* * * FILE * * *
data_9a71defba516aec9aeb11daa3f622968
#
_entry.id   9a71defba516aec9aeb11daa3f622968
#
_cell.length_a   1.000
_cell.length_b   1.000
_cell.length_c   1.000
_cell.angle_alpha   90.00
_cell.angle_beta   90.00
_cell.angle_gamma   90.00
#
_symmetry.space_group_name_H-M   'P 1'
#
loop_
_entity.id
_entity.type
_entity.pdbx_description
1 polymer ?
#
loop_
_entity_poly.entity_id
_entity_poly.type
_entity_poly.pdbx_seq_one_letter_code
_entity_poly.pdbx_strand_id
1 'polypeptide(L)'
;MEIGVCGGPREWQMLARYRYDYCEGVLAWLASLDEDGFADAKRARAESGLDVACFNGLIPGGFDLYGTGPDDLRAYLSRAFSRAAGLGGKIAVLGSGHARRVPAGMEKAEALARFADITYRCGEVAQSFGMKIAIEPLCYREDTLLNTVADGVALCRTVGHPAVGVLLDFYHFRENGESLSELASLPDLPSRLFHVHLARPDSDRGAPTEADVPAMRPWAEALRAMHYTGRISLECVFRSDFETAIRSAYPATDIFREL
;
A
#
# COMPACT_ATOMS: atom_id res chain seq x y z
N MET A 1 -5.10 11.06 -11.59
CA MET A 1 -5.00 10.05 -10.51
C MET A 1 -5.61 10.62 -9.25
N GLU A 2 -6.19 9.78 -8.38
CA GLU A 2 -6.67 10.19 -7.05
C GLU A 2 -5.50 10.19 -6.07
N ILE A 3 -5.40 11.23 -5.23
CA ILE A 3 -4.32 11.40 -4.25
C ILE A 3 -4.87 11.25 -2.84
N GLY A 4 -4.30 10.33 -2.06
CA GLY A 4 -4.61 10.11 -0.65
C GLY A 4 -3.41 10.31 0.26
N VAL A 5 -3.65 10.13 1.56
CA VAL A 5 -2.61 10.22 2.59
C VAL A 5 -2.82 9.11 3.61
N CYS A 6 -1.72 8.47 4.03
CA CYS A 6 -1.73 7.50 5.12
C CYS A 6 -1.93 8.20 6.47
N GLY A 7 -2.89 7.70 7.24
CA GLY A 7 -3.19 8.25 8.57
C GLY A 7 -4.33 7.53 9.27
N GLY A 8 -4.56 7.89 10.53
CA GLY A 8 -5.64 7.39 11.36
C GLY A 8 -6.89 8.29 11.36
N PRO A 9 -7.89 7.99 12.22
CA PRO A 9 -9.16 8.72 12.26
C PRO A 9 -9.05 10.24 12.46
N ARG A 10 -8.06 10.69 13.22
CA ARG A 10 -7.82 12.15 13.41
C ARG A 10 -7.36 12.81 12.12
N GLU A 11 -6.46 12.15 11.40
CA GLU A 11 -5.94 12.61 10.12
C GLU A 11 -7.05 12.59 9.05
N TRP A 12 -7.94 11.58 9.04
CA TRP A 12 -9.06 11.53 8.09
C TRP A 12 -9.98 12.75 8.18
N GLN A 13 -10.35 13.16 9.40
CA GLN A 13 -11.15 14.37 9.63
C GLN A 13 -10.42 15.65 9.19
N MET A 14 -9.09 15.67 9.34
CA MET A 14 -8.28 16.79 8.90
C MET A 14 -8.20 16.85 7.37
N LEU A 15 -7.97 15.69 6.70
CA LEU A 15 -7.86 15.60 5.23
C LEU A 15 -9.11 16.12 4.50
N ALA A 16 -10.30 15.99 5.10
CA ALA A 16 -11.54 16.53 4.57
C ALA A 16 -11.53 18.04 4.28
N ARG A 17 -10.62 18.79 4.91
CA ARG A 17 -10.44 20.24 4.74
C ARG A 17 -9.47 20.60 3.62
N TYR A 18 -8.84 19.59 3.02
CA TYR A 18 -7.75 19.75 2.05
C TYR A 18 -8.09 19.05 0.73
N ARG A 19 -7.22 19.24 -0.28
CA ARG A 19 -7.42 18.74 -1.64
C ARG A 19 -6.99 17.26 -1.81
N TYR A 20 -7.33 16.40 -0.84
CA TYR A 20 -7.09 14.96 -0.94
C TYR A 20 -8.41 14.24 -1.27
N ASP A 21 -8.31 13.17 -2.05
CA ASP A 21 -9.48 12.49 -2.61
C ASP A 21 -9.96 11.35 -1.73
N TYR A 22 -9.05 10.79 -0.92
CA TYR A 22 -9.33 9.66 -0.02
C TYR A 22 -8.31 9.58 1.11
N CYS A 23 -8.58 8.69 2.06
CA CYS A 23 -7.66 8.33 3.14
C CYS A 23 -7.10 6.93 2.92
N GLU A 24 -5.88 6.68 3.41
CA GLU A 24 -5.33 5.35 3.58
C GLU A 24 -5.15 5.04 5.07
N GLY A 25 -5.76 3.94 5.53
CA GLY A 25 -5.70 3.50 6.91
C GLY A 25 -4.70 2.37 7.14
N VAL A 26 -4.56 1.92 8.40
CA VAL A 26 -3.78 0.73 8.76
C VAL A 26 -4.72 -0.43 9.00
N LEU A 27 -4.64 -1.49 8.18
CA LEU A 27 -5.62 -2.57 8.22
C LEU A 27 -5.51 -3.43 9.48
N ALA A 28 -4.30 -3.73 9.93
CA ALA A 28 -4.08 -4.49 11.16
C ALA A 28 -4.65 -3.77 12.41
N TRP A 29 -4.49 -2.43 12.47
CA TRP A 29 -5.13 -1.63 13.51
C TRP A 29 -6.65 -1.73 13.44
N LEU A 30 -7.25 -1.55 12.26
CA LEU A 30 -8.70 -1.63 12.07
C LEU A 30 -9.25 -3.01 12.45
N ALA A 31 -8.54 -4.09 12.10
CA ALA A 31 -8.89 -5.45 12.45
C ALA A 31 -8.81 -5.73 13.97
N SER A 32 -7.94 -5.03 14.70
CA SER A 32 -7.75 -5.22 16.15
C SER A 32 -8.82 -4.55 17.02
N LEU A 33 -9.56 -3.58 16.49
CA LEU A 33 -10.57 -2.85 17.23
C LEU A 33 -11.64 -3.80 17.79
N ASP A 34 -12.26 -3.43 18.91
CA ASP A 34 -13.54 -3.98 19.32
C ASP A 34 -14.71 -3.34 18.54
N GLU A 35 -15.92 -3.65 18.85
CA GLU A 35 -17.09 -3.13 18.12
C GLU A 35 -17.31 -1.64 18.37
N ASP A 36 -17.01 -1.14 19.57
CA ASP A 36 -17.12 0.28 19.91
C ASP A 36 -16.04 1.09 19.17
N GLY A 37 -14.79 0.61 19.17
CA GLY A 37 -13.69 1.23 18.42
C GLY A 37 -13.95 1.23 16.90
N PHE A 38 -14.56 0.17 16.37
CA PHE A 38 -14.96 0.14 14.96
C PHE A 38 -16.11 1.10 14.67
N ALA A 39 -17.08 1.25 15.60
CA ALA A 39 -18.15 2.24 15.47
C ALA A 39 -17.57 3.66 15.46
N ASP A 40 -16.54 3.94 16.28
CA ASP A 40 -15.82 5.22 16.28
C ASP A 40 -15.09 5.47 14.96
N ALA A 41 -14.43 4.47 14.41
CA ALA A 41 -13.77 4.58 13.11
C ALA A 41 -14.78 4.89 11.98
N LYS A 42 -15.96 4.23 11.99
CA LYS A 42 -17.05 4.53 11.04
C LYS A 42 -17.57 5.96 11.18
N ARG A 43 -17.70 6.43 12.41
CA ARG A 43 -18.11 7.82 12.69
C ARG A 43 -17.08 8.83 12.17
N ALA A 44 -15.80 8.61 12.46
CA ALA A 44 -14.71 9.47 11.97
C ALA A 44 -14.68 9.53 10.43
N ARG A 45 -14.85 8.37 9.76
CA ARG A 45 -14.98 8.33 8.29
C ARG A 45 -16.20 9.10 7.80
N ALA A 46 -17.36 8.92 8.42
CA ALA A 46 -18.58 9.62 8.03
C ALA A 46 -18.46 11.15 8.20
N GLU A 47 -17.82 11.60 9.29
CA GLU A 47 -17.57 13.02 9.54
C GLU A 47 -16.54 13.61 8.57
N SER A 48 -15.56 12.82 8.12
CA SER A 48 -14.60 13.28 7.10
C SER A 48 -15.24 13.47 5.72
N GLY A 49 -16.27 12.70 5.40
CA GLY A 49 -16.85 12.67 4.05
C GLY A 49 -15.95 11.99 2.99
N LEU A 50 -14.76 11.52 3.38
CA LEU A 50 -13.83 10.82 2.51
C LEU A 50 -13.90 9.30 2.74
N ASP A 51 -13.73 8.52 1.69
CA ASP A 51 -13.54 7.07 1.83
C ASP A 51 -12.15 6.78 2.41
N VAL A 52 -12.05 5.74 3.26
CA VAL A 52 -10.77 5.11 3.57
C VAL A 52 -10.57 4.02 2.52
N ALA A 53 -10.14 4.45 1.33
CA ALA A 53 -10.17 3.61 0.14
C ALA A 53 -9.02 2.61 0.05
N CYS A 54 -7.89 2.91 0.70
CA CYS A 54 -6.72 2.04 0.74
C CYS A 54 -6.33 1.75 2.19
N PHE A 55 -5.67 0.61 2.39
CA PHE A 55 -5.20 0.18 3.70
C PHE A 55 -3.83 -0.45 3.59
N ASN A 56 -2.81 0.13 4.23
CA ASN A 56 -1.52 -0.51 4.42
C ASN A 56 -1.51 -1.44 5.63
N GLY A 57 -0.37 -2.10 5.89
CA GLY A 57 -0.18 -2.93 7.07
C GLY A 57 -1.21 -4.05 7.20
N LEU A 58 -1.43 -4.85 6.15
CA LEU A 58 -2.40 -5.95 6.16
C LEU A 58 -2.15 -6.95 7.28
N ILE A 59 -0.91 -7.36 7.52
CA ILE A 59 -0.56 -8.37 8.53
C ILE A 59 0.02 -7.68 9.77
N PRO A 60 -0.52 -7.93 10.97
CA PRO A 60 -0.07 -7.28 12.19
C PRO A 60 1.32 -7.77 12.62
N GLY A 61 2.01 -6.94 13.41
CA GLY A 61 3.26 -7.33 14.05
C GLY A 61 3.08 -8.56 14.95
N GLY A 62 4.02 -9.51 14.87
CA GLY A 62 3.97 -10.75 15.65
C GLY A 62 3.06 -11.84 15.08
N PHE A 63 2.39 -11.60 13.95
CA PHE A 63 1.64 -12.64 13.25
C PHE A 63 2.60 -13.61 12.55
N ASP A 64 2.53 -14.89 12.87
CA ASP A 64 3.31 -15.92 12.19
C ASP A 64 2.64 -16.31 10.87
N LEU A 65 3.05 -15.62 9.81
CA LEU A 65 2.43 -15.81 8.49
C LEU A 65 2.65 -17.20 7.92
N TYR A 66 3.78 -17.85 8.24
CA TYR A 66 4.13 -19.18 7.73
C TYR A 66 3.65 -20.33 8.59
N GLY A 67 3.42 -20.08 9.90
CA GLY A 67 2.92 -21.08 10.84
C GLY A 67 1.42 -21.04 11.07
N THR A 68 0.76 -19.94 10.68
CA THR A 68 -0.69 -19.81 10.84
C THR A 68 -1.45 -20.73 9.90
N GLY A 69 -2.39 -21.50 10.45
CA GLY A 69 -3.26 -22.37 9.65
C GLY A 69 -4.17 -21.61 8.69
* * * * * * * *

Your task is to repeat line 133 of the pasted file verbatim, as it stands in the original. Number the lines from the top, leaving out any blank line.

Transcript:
N GLU A 35 -15.92 -3.65 18.85